In the words of XDA Recognized Developer Dees_Troy:
- On-screen keyboard in recovery! — supports long press, backspace repeat, and swipe left deletes everything left of the cursor
- Name new backups and rename existing backups
- Rename files and folders in the file manager
- Pseudo-terminal emulator
- Support decrypting an encrypted data partition on Galaxy Nexus (enter password using keyboard)
- Backup archive splitting — allows backup and restore of data partitions larger than 2GB
- Simplified XML layout support between resolutions
- Added dual storage selection radio buttons to zip install, backup, and restore pages
- Improved zip install compatibility
- Updated update-binary source code
- Numerous small bug fixes and improvements
Eager to get started? I know I am. Head to the links below to obtain the appropriate version for your device:
Stuff happens, and sometimes even the mightiest of devices can have a bad day. And for those, there is some troubleshooting to do. In most cases, it’s a soft brick, and users get stuck in the splash screen or boot loop. These problems are easily fixed with a simple ROM re-flash or use some other simple restore tool. However, it sometimes gets a lot worse than that. Nothing puts the lump of panic into a user’s stomach more than hitting the power button and having nothing show up. This is a difficult situation and usually entails a trip to the retailer from which the device was purchased with a story of how it broke.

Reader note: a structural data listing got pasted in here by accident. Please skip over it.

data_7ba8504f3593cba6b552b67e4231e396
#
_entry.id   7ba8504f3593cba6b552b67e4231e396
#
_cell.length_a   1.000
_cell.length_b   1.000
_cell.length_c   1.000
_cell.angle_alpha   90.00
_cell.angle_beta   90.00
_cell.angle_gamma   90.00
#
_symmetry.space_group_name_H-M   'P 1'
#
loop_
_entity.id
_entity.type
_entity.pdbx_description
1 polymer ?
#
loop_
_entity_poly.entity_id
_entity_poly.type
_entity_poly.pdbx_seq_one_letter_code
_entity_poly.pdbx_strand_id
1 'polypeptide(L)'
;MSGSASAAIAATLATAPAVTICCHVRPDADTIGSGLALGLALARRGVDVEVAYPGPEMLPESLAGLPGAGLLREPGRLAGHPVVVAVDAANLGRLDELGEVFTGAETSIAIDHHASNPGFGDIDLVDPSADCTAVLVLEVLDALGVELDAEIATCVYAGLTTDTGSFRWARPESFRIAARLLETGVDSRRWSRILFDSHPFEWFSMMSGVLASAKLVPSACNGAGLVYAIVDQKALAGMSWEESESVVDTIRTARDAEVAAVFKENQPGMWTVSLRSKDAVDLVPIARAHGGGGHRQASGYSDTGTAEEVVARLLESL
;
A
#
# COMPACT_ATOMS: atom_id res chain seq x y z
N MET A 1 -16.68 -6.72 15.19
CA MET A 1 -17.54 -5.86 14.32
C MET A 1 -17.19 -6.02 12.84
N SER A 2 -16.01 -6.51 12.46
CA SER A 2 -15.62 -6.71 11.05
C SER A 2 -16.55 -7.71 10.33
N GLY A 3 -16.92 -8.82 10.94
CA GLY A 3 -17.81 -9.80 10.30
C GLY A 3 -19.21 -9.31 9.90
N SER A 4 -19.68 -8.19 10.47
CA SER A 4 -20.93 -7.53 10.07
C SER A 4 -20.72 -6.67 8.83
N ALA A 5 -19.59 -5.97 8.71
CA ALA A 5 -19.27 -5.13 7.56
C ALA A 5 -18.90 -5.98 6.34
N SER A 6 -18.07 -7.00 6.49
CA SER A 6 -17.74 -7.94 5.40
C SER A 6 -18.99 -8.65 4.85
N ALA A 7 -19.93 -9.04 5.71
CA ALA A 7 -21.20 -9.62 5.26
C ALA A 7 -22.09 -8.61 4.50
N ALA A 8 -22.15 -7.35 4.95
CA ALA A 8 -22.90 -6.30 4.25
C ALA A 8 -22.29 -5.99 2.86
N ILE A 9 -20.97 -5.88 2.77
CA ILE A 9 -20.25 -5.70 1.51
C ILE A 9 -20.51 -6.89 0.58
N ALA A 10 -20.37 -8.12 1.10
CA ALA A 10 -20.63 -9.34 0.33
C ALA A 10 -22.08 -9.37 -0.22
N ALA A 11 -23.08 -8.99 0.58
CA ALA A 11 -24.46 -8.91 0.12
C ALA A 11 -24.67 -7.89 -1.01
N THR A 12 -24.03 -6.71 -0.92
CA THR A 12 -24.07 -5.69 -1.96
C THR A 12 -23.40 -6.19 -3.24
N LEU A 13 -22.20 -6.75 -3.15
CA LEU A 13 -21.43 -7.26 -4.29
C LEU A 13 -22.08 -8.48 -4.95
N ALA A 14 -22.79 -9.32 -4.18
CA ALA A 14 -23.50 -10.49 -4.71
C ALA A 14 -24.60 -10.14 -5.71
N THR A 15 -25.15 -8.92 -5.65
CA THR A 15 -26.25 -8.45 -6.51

For the Barnes & Noble Nook Color, there is now one more step before driving defeated to your local retailer. XDA Forum Member soshite, with the help of others, has released a guide that will help get your Nook Color unbricked and back to working order. The method covers many bases, including what to do if your Nook Color doesn’t turn on whatsoever. It also runs the user through the process of making a bootable ClockworkMod Recovery SD card, restoring partitions using the *nix dd command, and even down to what do with the fabulous tools once you have them. The guide is a pretty long, but even for those with working devices, it’d be a good idea to check it out and get some of these files should the need ever arise.
For more information, the full method, all the download links and more, hit up the original thread.
April 1, 2012 By: Former Writer